Hook ★★★½

Man, I really wish I had seen this as a kid. It's Spielberg's love letter to childhood, complete with the overbearing sentiment and awkward close-ups on some terrible child-actor's faces. It's true, Spielberg's biggest crutch throughout his career is sentiment, and Hook is no exception to that. But it feels a bit more warranted here, a bit more belonging in this narrative. My biggest issue with this film (and many, it seems) is the kids. Almost across the board, just terrible acting. And to make things worse, Spielberg feels the need to linger on their damn smiling faces for what seems like ten second increments, despite their inability to convey any emotions aside from confusion or baseless happiness. The Lost Boys are the worst part of this, and Peter's quest to belong with them is Hook at it's weakest.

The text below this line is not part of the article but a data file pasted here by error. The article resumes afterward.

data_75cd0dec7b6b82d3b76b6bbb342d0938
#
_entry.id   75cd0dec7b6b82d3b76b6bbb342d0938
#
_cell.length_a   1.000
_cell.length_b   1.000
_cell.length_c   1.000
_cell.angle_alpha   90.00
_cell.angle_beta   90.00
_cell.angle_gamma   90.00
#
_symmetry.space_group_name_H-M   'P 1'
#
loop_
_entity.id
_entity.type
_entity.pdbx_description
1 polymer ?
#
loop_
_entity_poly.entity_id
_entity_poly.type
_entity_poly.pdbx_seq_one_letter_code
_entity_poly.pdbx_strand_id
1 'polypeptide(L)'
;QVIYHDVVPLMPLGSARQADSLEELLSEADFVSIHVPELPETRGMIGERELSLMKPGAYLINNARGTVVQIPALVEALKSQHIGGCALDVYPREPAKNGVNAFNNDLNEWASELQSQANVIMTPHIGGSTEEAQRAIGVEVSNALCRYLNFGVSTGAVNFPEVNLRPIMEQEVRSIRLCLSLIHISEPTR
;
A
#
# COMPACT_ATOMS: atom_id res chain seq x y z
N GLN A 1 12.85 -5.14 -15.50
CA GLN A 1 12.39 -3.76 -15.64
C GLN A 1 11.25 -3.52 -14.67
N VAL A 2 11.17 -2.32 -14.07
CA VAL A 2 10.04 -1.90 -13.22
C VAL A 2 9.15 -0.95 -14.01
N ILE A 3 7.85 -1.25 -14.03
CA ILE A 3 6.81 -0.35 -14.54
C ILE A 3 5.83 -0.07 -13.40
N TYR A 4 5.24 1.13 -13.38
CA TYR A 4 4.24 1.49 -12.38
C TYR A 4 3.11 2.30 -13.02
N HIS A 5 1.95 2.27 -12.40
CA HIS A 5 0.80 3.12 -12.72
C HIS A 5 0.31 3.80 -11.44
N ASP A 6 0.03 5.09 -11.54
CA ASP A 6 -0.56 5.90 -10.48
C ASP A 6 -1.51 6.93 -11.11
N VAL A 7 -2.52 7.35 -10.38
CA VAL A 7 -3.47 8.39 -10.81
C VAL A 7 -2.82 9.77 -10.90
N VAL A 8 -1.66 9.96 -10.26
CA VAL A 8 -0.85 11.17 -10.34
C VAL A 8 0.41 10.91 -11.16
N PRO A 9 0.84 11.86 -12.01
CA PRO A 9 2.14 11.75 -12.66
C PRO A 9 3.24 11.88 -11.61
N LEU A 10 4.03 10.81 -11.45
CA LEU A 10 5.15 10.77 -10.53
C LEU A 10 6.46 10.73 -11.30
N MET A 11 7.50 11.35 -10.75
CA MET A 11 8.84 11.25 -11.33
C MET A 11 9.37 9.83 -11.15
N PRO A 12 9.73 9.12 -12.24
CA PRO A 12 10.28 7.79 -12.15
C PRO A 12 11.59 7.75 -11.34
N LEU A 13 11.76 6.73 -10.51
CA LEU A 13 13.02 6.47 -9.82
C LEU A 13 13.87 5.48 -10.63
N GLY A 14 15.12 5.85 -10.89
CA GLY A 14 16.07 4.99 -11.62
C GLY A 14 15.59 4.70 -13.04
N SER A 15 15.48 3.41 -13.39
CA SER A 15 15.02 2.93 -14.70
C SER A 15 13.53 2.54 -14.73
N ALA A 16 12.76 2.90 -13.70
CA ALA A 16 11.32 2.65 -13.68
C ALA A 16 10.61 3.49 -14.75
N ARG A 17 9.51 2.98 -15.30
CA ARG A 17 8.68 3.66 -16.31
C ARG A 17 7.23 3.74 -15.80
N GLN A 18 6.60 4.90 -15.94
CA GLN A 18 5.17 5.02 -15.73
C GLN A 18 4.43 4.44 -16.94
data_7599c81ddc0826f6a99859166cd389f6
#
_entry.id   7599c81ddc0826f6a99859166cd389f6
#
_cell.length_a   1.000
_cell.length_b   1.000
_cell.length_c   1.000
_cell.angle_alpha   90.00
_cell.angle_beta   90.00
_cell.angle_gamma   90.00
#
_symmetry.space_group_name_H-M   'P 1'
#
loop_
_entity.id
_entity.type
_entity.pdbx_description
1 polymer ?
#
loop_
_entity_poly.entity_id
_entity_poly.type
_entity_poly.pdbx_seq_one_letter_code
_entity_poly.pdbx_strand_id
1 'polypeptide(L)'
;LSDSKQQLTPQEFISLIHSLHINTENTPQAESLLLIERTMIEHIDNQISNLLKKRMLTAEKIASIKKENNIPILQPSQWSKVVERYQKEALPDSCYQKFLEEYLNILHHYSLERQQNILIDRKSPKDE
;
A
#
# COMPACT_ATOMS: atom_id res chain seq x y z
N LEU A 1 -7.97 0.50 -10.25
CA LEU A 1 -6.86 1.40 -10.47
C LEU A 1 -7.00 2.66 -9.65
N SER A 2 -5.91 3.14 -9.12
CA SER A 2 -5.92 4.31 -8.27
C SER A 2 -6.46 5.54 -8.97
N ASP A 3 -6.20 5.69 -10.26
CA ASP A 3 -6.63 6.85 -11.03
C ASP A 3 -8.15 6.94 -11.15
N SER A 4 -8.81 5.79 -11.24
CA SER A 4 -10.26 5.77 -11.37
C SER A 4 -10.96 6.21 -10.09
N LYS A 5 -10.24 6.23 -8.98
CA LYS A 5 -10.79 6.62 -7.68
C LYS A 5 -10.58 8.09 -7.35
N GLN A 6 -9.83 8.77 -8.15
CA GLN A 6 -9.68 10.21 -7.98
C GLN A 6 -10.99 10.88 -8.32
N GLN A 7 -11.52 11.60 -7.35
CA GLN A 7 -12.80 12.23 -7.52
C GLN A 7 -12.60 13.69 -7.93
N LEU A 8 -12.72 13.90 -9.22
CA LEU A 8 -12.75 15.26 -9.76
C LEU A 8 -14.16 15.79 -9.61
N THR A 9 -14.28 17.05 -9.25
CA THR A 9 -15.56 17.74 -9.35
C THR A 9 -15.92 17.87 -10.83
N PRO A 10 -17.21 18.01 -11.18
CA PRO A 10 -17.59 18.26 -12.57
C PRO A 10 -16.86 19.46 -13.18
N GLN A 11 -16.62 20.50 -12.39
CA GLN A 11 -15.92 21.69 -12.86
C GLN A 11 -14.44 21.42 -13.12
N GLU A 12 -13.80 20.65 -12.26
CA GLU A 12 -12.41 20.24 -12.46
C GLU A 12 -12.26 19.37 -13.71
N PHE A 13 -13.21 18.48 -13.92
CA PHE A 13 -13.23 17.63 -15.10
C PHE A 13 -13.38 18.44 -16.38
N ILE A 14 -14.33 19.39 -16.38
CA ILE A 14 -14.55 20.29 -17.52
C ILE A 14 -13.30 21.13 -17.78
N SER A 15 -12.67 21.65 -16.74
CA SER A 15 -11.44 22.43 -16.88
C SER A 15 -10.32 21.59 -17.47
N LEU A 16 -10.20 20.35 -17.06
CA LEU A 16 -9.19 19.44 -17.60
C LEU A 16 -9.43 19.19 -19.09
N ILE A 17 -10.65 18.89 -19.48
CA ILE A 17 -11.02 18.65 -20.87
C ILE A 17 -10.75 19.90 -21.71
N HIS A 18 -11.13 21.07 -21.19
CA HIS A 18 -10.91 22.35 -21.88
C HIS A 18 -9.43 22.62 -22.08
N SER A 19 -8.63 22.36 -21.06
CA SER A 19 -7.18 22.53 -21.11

However, when Spielberg turns his attention away from Neverland and onto Peter, the film soars (sort of). Spielberg, over his career, has proven to embodies the Pan ideal himself, indulging in whimsy, free-spirited adventure and the very thing I just maligned him for, sentiment. But there's something beautiful in Spielberg's reimagining of the Peter Pan tale, in that Peter ultimately finds his happiness, his freedom not in reclaiming some sort of lost innocence, but rather embracing fatherhood. The tale of Peter Pan is one of my favorite, it's always been extraordinarily beautiful and fascinating in my eyes. Hook manages to capture much of that, but Spielberg's ultimately convoluted methods for telling this story hinders much of it's power. If I had seen this as a kid, this would likely be a nostalgia favorite.

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